Master Sgt. (Ret) Patrick Glenn Higgins, 53 — San Diego, California
I was driving down I-15 towards Marine Air Station Miramar when I received a phone call from my wife about what happened. I asked her, “What’s the weather like, Ramona?” She told me it was a clear day, and that’s when I knew it was a terrorist attack.
I’d just left CBIRF [the Marine Corps Chemical Biological Incident Response Force] a month prior, so she though that it was just my CBIRF paranoia.
By the time I got to Miramar, the second plane had hit and shortly thereafter, I was on an airframe headed toward Bahrain to evaluate the airfield for strikes on Afghanistan.
I was concerned because several friends of mine are New York City Firefighters. Got on the phone to try and reach them and naturally the cell service was dead. Ray Downey, the man this facility is named after, was one of them.
Ray Downey was an 0311. He joined in the fifties, got out of the Marine Corps after serving his initial tour. The biggest thing about Ray is he took the Marine Corps Ethos that he was taught and took it to the fire department. He was one of the founding fathers of the Urban Search and Rescue program (FEMA). He was no nonsense, knew his job, was an awesome American, a fine Marine, and an exceptional firefighter. He was the type of man who when he walked into a room everybody shut up and listened — like talking to the burning bush.
He was instrumental in helping me and several other individuals here get the technical rescue program at CBIRF off the ground. We were trying to train Marines at this new unit called CBIRF.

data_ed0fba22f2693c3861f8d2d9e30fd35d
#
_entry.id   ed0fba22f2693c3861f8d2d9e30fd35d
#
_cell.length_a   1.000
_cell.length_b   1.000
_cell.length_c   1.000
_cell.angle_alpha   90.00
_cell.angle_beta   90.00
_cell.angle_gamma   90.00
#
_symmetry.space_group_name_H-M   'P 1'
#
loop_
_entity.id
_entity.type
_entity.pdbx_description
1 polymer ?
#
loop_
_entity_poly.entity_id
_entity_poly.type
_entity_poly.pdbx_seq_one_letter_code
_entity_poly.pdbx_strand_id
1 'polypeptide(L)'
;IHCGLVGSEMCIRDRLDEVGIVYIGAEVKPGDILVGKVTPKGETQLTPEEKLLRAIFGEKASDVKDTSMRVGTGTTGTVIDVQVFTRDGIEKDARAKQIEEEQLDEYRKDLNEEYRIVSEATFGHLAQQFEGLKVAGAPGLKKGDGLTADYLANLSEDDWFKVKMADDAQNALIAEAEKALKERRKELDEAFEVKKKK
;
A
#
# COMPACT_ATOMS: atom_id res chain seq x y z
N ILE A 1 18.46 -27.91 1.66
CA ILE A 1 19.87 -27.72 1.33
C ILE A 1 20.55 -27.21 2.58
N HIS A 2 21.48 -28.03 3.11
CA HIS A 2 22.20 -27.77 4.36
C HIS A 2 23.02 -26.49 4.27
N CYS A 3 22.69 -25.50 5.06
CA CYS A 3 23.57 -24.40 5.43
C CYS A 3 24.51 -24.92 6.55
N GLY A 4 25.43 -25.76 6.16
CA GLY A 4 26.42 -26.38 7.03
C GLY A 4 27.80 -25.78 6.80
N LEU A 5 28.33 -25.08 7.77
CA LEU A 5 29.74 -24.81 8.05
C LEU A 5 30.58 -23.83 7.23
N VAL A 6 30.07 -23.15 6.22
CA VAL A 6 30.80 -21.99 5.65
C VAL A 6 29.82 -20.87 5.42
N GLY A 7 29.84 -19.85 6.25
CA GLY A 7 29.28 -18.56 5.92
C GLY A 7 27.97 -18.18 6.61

Marines go into a building, if the building comes down around them, the civilian populace, firefighters and whatnot are not going to go into a chemically contaminated environment to pull them out, so we want to train Marines to do that.
The facility itself was built in the late fifties, early sixties. I came up here in 2000 and it was abandoned. So we looked into it as a training venue, overtook the perimeter and haven’t left since. It was dedicated October 22nd, 2004 to Ray Downey, the Deputy Chief of Special Operations. We try to keep his memory alive.
The Marines and sailors of CBIRF go through the 14 days of training and then have a very arduous last day of practical application. I explain to them what 9/11 was, and tell them that we don’t have the right to forget. It can happen tomorrow, and it is necessary for us to train and have vigilance today in the event that it does happen.
I have a calling to ensure they remember it. As long as I have a breath in my chest, they will.
Courtesy of DVIDS